Tuesday, January 30, 2018

We discover Kalaupapa, the last Leper Colony in the USA, plus other unusual Travel Destinations

Yunche Wilson of TripHop.com joins the podcast to discuss some unusal but worthwhile destinations. (Forest Bathing in Japan? Yes!)
   Plus Hawkeye shares the one of his favorite spots, that few would ever consider visiting. 

Find Out More About Kalaupapa - 
The Last Leper Colony in the United States

   Located on the Hawaiian Island of Molokai, Kalaupapa was established as a Leper Colony by the the Hawaiian King Kamehameha V in 1866.
   The colony was on a isolated piece of land only accessible by boat or by a rugged trail down the cliffs pictured above. If you were diagnosed with leprosy, you would be sent to this isolated rugged facility to live the rest of your life.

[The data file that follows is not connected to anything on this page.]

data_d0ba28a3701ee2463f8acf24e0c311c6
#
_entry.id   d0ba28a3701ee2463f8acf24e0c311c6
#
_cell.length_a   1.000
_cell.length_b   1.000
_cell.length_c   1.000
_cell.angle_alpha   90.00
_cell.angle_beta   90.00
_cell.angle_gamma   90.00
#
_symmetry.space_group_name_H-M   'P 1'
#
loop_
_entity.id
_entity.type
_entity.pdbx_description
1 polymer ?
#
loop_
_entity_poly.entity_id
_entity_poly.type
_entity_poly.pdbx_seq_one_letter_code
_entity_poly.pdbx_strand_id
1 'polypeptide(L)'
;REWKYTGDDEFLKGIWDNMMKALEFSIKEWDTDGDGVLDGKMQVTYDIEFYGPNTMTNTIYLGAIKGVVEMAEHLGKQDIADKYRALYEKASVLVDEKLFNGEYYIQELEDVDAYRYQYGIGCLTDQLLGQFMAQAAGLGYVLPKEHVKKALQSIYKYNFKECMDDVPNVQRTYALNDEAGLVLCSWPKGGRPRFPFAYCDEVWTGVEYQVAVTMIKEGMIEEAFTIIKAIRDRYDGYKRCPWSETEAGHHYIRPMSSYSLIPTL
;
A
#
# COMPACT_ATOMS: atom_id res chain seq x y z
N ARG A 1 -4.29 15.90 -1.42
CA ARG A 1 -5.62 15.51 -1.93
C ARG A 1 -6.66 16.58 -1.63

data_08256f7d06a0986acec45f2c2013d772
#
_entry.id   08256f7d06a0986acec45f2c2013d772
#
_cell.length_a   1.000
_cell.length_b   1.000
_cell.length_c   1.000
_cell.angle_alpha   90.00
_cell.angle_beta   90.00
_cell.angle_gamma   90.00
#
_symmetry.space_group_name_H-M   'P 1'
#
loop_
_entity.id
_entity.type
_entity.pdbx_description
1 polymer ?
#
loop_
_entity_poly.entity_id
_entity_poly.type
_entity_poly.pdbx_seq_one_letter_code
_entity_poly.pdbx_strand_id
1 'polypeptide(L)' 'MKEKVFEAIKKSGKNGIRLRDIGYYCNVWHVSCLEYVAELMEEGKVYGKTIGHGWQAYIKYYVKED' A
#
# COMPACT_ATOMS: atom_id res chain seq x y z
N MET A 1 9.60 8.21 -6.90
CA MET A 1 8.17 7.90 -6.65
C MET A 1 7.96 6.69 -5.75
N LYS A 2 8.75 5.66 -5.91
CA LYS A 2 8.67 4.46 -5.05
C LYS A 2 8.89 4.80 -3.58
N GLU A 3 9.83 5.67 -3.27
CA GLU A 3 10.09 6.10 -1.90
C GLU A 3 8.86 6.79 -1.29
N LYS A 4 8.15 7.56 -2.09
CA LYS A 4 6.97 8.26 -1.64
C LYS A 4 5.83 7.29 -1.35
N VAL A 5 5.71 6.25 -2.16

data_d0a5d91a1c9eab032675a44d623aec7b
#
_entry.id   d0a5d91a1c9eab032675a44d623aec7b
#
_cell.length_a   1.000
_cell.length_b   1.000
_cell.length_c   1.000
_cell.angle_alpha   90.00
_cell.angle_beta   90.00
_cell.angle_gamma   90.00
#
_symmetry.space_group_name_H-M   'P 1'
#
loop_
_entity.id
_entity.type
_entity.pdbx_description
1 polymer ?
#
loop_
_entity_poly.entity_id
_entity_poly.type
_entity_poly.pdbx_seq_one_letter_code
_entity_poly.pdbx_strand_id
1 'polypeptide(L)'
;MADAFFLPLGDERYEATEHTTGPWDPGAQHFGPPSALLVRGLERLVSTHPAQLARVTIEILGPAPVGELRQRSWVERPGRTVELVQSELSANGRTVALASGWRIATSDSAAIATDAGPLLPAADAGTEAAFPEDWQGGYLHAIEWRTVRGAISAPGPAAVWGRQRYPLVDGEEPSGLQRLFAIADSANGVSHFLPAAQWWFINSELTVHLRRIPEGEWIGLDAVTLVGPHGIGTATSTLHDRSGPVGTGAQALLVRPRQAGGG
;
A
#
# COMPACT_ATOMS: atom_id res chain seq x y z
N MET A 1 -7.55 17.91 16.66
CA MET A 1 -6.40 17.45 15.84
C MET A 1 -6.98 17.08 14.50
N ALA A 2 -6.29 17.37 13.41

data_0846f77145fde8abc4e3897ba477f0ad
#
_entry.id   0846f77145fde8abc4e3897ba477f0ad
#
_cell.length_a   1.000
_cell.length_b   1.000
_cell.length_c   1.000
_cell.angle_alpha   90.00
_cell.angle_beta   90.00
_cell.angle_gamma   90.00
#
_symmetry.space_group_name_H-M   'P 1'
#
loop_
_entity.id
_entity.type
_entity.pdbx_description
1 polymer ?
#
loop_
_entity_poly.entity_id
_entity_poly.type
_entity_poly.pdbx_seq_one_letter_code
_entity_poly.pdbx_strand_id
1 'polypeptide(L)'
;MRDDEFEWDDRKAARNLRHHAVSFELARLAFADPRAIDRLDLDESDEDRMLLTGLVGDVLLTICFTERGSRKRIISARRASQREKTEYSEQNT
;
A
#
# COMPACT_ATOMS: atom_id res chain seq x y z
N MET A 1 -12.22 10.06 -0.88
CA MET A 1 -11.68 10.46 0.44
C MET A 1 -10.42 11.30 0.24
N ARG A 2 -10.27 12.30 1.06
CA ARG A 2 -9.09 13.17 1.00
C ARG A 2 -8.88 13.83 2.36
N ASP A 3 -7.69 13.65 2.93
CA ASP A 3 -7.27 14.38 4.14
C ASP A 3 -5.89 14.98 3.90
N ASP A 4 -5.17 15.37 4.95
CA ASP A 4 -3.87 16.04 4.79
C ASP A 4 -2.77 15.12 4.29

Leprosy, or Hansen's Disease as it is known now, has been curable for decades. In 1969, the people of Kalaupapa were free to leave, as leprosy is no longer a threat. However, the people of this remote peninsula  had made their home and a community on this isolated piece of paradise and few chose to leave.

   It was been over 40 years since any new patient have been brought to Kalaupapa, but there are still a few surviving residents of the colony.  Today,  visitors are welcomed, if they care to hike the rugged trail to their small isolated town. Less than 15 surviving residents of Kalaupapa remain.  The US Government is converting  the colony into a National Park, and will become one when the last resident of Kalaupapa passes. 

The quaint homes in the village of Kalaupapa

A paradise that few people wanted to leave

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